Explosive Church growth has had a real impact on one of the core experiences many LDS had growing up — knowing apostates. The lack of them hampers us and in many ways we need more apostates.
After all, it used to be that everyone, while growing up, would know at least one ex-apostate, someone who had left the Church and returned. Sure, the bloggernacle has some (e.g. Bookslinger), but someone on-line is a poor substitute for having someone in your ward or stake that you get to know and interact with. So we have a need for more apostates.
Well, we need more ex-apostates. People whose journey took them out of the Church and back, and whose stories overlap with our stories. People who have completed the journey.
Between turnover and people moving about (so that you don’t get to know people in other wards as well or get to know people’s private stories) and growth, people no longer grow up with the experience of ex-apostates to guide them and give them perspective.
For not only do ex-apostates model a path back to the Church for those who leave and who remember them as the Spirit moves them to return, but ex-apostates also provide a second hand experience and example of people who have had doubts or who have left and returned and that experience serves to inoculate others against doing the same thing.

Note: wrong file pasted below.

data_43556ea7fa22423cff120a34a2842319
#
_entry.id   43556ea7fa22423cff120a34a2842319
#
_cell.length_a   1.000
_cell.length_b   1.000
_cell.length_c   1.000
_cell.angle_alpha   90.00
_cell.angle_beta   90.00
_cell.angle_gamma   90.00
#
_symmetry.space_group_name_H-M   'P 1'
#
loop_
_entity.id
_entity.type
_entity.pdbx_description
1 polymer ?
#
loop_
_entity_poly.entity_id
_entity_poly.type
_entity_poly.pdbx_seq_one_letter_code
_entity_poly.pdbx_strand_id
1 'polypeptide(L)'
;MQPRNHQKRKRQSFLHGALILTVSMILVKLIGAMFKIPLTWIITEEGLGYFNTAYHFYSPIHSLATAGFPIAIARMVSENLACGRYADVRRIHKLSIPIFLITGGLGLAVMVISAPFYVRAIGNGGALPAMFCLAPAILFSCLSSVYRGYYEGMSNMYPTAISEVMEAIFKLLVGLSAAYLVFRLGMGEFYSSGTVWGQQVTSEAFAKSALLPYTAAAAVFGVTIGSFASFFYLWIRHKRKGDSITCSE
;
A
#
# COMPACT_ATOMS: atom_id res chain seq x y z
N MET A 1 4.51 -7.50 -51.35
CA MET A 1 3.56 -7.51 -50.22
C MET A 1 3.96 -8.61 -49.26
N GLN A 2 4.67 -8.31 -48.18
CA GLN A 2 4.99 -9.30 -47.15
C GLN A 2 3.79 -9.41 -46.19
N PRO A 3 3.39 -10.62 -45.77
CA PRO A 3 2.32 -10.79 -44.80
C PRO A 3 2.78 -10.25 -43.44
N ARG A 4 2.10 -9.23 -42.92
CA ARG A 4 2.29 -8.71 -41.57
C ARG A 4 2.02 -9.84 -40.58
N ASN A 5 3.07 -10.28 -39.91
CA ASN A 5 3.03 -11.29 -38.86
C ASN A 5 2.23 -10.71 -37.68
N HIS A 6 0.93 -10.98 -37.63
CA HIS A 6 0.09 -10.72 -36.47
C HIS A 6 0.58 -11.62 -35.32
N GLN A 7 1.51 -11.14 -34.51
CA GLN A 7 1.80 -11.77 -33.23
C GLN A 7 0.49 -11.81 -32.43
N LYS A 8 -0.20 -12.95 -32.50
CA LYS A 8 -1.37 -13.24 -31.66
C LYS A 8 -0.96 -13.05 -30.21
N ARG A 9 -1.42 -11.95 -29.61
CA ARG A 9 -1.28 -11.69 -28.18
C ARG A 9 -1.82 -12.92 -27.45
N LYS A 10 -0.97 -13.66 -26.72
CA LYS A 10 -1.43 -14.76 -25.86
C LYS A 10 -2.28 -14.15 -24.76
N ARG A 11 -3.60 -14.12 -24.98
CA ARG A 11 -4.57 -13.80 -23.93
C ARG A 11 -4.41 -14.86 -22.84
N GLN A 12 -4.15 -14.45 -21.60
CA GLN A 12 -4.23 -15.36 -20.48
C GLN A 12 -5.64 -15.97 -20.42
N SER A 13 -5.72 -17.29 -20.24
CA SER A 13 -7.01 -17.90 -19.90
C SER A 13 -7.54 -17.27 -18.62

The return also brings a strong testimony of the truth of the gospel. Oliver Cowdrey’s return had a completely different meaning to the children of the pioneers than it did to the pioneers, and it was a stronger message to everyone than his leaving was. To the children it was a strong witness of the truth of the gospel, that what their parents suffered for really was true and that the contrary stories, which obviously caused Oliver to leave, did not stop him from coming back.
Like Thomas Marsh, Oliver Cowdrey knew intimately the weaknesses and follies of the brethren, yet at the end of life, returned when there was little benefit and a great deal of sacrifice involved. By completing the circle, he gave a witness and example to others.
In my own life I’ve known people who left the Church and then returned. Some for a chance to frolic in sins of the flesh, some who lost faith in God, others who were troubled that the Church was made of mortals. Their stories, their falling away and their returns, and in cases my chance to participate in their returns, has given me a better and broader life, a deeper faith, and a better knowledge of the mercy of God and the truth of the gospel.
One thing that has always kept the Church strong has been its apostates, well, its ex-apostates. There are times when in dealing with people and their needs that it seems that what we really need now is more (now ex-) apostates who have completed the cycle, a knowledge of their stories and experience and a chance to be strengthened by their narratives and testimonies.